In 2006, a Nissan marketing executive had a truly insane idea to create a competition and an "academy” to turn gamers into race car drivers. Darren Cox saw an untapped market of potential car-buyers in Gran Turismo enthusiasts - the popular PlayStation racing simulator that first came on the market in 1997.
And in the third year of the "GT Academy,” an actual star emerged in a 19-year-old British kid named Jann Mardenborough, who would go on to become a professional driver, just like he dreamed.
It’s a fine and lucrative idea for a movie – an inspirational underdog story in which brands like Nissan and PlayStation, a Sony company which also owns the studio behind the movie, can take partial credit for and help underwrite.
And it couldn’t come at a better time, when F1 is exploding in popularity in the United States thanks in part to the Netflix series Drive To Survive.
But Gran Turismo has taken this opportunity and made the cliché version in this year of movies like Barbie and Air, which showed audiences that "brand” movies don’t have to be basic. They can be fresh, vibrant, funny and entertaining – even when literally focused on the corporate schlubs just trying to earn their keep.
If you don’t know ins and outs of Mardenborough’s story, it’s best not to study up before Gran Turismo. The movie, which has gone through several writers and directors over the years it’s been in development, takes immense liberties with its true story and cherry picks things from various points in Mardenborough’s career to make his debut year as dramatic as possible.
The version coming to theaters is credited to screenwriters Jason Hall and Zach Baylin and director Neill Blomkamp (District 9, Chappie), who likes to amp up the excitement of a car going 200 miles an hour with lots of cuts and close-ups and aerial shots that would surely drive the down-and-out veteran enlisted to train these amateurs absolutely insane.
That veteran, named Jack Salter, is played by David Harbour, who is quite enjoyable in a pretty cliché "tough love mentor with a past” role. He brings life and energy and an amusing voice of reason to this unbelievable story which can’t seem to choose a lane.
The first hour leans heavily into the brand mythologizing as it sets everything up and it is dreadful. It’s almost in spite of everything that the second half, which focuses on the actual racing, is more successful. How could it not be? It’s a very pleasing underdog makes good journey, with a very pleasant and empathetic lead actor in Archie Madekwe.
His parents, played by Djimon Hounsou and former Spice Girl Geri Halliwell-Horner, are also appealing, if underused and trotted out only for maximum emotional impact.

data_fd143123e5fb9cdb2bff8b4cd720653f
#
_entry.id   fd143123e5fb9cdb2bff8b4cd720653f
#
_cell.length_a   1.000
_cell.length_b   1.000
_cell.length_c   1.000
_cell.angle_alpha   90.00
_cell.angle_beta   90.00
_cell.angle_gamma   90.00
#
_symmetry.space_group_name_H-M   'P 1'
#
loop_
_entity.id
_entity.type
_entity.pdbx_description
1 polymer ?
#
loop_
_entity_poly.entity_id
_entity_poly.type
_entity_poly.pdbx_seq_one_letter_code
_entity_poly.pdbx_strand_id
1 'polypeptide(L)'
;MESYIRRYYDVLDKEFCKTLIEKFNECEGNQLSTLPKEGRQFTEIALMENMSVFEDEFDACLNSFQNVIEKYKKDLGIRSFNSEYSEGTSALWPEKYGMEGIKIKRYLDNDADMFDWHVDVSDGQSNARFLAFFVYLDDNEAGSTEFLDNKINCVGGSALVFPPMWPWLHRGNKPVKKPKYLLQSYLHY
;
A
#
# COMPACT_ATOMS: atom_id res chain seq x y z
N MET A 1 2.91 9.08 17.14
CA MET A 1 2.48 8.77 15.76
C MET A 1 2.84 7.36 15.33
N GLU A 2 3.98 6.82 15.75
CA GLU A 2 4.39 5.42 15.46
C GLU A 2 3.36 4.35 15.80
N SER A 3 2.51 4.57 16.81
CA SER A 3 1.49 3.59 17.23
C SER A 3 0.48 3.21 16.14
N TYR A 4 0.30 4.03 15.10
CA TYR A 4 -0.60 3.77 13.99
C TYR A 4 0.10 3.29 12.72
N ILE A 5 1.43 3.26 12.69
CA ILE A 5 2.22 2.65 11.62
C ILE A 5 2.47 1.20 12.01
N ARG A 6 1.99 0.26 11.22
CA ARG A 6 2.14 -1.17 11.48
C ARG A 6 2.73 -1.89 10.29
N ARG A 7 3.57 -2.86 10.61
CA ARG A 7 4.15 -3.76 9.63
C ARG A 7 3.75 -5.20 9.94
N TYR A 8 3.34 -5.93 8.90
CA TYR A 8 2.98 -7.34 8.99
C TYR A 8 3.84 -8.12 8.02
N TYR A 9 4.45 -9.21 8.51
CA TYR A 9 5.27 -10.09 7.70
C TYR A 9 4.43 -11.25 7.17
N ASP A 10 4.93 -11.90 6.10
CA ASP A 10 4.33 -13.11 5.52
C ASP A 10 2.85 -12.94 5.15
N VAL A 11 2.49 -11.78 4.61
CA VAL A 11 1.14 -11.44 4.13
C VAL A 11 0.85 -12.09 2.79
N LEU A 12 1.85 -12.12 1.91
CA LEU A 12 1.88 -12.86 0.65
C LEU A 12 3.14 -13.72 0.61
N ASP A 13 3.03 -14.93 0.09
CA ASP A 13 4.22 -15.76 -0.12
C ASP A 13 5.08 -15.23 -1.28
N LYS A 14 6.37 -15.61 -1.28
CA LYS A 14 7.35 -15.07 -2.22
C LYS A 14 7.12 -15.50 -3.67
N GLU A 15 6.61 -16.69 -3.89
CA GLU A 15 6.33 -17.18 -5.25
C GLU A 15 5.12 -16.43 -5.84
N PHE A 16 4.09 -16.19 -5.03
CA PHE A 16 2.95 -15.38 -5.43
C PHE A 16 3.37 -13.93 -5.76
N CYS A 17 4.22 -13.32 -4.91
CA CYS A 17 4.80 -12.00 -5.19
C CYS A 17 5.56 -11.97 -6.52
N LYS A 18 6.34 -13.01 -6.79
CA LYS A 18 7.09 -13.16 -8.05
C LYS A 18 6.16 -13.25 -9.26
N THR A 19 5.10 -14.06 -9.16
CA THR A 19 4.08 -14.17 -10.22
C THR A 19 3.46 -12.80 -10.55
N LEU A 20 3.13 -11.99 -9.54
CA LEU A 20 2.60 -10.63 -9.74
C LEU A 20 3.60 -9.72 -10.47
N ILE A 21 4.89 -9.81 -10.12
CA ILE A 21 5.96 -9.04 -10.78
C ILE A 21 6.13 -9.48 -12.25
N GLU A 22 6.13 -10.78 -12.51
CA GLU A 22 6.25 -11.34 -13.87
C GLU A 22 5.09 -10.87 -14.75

We could have used a little more of the Mardenborough clan and a little less of Jann’s love interest, Audrey (Maeve Courtier-Lilley) who is introduced to another peripheral female character in a five-second scene that is so out of nowhere and random that I wondered if it was only there so that the very male film could technically pass the Bechdel Test.
Poor Orlando Bloom gets a little lost in everything as the high-anxiety Nissan marketing executive Danny Moore, who is frustratingly underdrawn and who the movie goes through great pains to avoid making the enemy.
That goes to the cocky, model-y young driver who is there to represent the big money side of European racing, in his gold car branded by Moët & Chandon. Instead, Bloom is kind of just a tour guide to the high life, uttering lines like "ever been on a private jet before?” to the kid from Cardiff.
But most egregious is the depiction of the Japanese Nissan executives, who are essentially nameless, characterless background actors in suits called on to either nod or look vaguely confused as Danny tries to reassure them that these amateur drivers won’t die.
The movie on the page wants to romanticize the simple pleasures of race car driving outside of the glitz and glamour of the high-rolling industry, and has been directed by someone who doesn’t actually believe that the driving is enough and that it does need all the trimmings of a Fast and Furious spinoff to make it exciting to an audience.
It’s the MTV cut of Winona Ryder’s documentary from Reality Bites, the one the slick marketing guy would make. And I think therein lies the essential incongruity of what amounts to a moderately entertaining, very long Super Bowl spot quality commercial for PlayStation and Nissan. – AP
A missed oppurtunity driven by cliches.